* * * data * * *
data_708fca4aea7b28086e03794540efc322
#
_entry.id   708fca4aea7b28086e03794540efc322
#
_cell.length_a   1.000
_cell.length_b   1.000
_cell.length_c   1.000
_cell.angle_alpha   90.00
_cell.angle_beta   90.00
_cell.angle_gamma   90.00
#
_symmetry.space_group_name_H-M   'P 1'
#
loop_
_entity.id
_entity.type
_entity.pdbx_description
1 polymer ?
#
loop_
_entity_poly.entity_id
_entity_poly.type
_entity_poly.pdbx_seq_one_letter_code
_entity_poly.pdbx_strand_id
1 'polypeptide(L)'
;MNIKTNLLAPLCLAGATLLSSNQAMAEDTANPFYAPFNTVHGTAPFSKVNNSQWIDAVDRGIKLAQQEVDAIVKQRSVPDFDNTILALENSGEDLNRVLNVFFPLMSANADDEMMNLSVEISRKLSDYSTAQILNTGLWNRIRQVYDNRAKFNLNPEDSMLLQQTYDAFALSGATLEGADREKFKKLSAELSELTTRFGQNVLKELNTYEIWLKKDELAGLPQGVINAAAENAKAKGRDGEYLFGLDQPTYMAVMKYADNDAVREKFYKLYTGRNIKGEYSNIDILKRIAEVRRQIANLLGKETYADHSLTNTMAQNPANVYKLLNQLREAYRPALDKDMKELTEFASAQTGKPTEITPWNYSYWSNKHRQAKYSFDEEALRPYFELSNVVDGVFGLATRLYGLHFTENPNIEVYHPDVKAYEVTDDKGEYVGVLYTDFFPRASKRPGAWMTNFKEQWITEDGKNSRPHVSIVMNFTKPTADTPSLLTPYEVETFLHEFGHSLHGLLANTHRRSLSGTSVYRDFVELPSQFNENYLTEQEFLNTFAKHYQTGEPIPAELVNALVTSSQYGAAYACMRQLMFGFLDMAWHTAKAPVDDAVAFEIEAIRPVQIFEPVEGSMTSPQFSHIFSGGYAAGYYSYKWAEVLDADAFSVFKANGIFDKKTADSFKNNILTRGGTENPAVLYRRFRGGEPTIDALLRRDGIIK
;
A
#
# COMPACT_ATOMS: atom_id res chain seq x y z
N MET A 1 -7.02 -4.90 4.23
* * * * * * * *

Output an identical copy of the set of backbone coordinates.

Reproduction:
data_708fca4aea7b28086e03794540efc322
#
_entry.id   708fca4aea7b28086e03794540efc322
#
_cell.length_a   1.000
_cell.length_b   1.000
_cell.length_c   1.000
_cell.angle_alpha   90.00
_cell.angle_beta   90.00
_cell.angle_gamma   90.00
#
_symmetry.space_group_name_H-M   'P 1'
#
loop_
_entity.id
_entity.type
_entity.pdbx_description
1 polymer ?
#
loop_
_entity_poly.entity_id
_entity_poly.type
_entity_poly.pdbx_seq_one_letter_code
_entity_poly.pdbx_strand_id
1 'polypeptide(L)'
;MNIKTNLLAPLCLAGATLLSSNQAMAEDTANPFYAPFNTVHGTAPFSKVNNSQWIDAVDRGIKLAQQEVDAIVKQRSVPDFDNTILALENSGEDLNRVLNVFFPLMSANADDEMMNLSVEISRKLSDYSTAQILNTGLWNRIRQVYDNRAKFNLNPEDSMLLQQTYDAFALSGATLEGADREKFKKLSAELSELTTRFGQNVLKELNTYEIWLKKDELAGLPQGVINAAAENAKAKGRDGEYLFGLDQPTYMAVMKYADNDAVREKFYKLYTGRNIKGEYSNIDILKRIAEVRRQIANLLGKETYADHSLTNTMAQNPANVYKLLNQLREAYRPALDKDMKELTEFASAQTGKPTEITPWNYSYWSNKHRQAKYSFDEEALRPYFELSNVVDGVFGLATRLYGLHFTENPNIEVYHPDVKAYEVTDDKGEYVGVLYTDFFPRASKRPGAWMTNFKEQWITEDGKNSRPHVSIVMNFTKPTADTPSLLTPYEVETFLHEFGHSLHGLLANTHRRSLSGTSVYRDFVELPSQFNENYLTEQEFLNTFAKHYQTGEPIPAELVNALVTSSQYGAAYACMRQLMFGFLDMAWHTAKAPVDDAVAFEIEAIRPVQIFEPVEGSMTSPQFSHIFSGGYAAGYYSYKWAEVLDADAFSVFKANGIFDKKTADSFKNNILTRGGTENPAVLYRRFRGGEPTIDALLRRDGIIK
;
A
#
# COMPACT_ATOMS: atom_id res chain seq x y z
N MET A 1 -7.02 -4.90 4.23